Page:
Log in | Register

SME workloads grew in Q1 of 2021

Words: Laura Edgar
House-building / iStock: 1097893660

Workloads, enquiries and employment all grew for small to medium-sized (SME) construction firms in between January and March (Q1) of 2021, according to the Federation of Master Builders (FMB).

Its latest State of Trade report found that enquiries with local building firms increase at their fastest rate in a decade. The FMB warned that this is fuelling significant difficulties with shortages of construction materials.

It found that 55 per cent of FMB members reported higher total workloads in Q1 compared with the final two months of 2020. Of the respondents, 20 per cent reported a drop in workloads, resulting in a positive net change for Britain’s builders.

The report also found:

  • Activity in all sectors grew, but repair, maintenance and improvement saw the strongest performance, with 55 per cent of respondents reporting increased workloads.
  • 38 per cent of builders are struggling to hire bricklayers, up from 22 per cent in Q4 2020.
  • 34 per cent are struggling to hire carpenters/joiners, up from 23 per cent in Q4 2020.
  • 93 per cent of builders said materials prices were rising.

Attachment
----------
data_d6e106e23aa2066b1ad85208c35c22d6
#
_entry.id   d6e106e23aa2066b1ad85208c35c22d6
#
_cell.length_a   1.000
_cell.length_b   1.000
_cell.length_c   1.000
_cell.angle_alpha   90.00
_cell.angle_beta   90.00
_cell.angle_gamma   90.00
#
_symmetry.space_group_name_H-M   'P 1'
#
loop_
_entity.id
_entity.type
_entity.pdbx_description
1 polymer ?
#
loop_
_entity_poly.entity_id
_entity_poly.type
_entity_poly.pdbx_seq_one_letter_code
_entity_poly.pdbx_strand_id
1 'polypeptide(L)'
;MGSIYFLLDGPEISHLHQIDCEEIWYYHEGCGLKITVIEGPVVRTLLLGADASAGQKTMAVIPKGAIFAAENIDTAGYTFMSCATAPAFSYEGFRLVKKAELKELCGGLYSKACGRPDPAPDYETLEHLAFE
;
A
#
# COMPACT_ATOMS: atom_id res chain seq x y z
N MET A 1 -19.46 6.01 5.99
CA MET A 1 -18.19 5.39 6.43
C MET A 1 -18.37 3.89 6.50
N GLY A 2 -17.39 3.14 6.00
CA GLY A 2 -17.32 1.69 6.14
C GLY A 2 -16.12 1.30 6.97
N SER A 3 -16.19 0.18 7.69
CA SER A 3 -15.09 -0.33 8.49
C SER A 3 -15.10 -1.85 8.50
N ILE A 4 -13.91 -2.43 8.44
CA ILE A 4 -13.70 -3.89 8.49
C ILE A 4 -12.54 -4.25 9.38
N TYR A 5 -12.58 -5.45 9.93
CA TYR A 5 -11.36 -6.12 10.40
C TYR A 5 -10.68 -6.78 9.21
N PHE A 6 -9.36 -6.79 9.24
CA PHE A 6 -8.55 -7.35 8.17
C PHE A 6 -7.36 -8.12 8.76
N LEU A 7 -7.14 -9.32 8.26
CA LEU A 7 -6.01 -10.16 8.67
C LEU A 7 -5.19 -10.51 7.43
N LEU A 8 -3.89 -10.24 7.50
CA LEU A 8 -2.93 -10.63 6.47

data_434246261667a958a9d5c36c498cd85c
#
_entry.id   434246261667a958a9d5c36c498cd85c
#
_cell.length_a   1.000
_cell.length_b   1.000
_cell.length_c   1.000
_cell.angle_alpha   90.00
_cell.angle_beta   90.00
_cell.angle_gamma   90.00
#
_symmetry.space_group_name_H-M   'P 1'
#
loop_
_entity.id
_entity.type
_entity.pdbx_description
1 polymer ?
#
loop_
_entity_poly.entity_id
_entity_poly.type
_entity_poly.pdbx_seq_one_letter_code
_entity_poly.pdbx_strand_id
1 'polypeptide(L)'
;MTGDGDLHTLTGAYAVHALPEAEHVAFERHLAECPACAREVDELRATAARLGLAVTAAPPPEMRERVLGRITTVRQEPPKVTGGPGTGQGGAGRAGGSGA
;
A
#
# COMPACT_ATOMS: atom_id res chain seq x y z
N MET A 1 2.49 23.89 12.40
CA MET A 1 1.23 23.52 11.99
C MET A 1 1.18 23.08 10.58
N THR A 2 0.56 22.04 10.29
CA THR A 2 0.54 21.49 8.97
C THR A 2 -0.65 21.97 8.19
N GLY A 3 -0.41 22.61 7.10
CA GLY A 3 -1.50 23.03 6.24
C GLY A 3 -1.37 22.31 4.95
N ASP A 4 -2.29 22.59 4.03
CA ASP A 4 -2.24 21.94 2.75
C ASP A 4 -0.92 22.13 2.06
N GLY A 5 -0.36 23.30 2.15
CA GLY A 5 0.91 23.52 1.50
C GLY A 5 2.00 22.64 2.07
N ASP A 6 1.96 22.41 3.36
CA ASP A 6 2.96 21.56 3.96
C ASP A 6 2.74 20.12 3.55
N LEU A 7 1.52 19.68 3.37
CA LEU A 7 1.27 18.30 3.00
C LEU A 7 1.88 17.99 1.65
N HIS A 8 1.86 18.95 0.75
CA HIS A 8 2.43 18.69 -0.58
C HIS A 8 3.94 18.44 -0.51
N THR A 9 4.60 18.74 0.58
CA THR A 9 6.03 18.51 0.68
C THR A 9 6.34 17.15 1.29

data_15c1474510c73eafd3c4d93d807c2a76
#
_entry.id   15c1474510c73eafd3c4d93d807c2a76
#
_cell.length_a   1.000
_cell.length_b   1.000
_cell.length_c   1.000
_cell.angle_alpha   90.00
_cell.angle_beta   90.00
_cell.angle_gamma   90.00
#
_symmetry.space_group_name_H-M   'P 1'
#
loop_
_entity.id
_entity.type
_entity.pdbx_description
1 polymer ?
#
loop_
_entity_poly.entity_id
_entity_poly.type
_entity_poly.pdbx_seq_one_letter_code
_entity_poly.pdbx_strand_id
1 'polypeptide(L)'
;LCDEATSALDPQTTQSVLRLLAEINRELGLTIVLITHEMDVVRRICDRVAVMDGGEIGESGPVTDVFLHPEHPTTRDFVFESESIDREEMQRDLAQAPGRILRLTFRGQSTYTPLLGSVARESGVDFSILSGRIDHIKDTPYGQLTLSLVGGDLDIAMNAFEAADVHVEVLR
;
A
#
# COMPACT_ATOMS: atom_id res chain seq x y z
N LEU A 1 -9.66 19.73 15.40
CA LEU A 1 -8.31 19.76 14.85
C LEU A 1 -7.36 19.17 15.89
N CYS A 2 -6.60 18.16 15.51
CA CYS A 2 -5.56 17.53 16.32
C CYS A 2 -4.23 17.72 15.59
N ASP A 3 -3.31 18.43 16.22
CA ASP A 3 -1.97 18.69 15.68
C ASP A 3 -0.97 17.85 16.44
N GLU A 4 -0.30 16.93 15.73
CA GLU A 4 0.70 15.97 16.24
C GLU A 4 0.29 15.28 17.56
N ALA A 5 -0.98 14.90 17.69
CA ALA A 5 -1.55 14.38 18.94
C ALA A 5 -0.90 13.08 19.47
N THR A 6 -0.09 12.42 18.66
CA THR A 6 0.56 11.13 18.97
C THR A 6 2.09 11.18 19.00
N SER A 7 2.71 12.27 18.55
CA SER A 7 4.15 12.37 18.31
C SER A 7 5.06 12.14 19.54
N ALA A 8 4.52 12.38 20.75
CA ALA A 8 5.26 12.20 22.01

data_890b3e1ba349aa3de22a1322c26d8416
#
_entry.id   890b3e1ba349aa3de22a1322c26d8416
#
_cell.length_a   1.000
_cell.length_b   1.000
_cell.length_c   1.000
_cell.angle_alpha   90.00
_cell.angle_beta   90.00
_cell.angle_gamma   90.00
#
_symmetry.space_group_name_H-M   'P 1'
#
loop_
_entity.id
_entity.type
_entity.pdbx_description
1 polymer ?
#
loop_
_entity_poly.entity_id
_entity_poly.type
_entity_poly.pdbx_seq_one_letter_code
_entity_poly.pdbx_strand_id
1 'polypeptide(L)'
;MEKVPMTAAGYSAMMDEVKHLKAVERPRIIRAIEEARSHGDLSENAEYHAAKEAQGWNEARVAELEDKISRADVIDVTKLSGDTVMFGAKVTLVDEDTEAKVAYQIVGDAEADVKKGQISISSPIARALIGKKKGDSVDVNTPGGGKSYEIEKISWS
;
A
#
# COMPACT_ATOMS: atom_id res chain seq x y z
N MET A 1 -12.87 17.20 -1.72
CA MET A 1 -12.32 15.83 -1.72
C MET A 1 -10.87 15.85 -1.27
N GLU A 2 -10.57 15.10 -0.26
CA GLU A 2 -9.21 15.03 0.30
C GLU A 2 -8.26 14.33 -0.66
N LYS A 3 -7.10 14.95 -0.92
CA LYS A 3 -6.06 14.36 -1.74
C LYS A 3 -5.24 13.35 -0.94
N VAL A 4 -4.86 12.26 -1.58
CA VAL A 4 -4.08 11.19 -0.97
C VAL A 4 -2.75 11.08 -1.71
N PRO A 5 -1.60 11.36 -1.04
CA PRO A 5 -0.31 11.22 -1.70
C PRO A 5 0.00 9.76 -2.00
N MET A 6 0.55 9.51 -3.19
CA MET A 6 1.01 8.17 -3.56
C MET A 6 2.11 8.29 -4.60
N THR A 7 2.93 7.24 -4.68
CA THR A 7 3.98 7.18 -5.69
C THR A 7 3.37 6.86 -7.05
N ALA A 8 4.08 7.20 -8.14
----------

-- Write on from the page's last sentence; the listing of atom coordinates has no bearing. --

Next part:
Whereas workloads and enquiries were “firmly in positive territory” in England’s regions, builders in London reported the slowest activity.

Workloads were also positive in Wales and Northern Ireland, but respondents in Scotland continued to report contracting workloads, with builders in Scotland not permitted to carry out non-essential construction work for the period January to March, owing to lockdown restrictions.  

Brian Berry, chief executive at the FMB, said: “I am delighted to see the positive reports from builders across the UK that workloads, enquiries and employment are all firmly back in positive territory after a difficult year for business. In the first quarter of the FMB’s 80th year, it is particularly pleasing to see enquiries grow at their fastest rate in more than a decade. However, success is not without its challenges. A whopping 93 per cent of builders reported material price increases in the period January to March, with particular concerns over accessing roof tiles, glazing products, timber and insulation.”

He explained that the worrying impact of material price increases is that "quality builders are at risk of being undercut by unscrupulous traders offering lower quotes to homeowners".

He urged consumers to be aware that the cost of building works may change in the months ahead as access to materials continues to be a problem.

Berry concluded: “With the construction skills shortage slowly creeping back up the agenda, it’s clear that there is significant capacity in the sector to take on new entrants and create much-needed jobs. I am bitterly disappointed over the decision to cancel the Green Homes Grant scheme, which offered an opportunity to not only bring more people into construction but also to tackle climate change. The government’s answer to this must be a long-term National Retrofit Strategy, that has the backing of industry from the outset.”

Image credit | iStock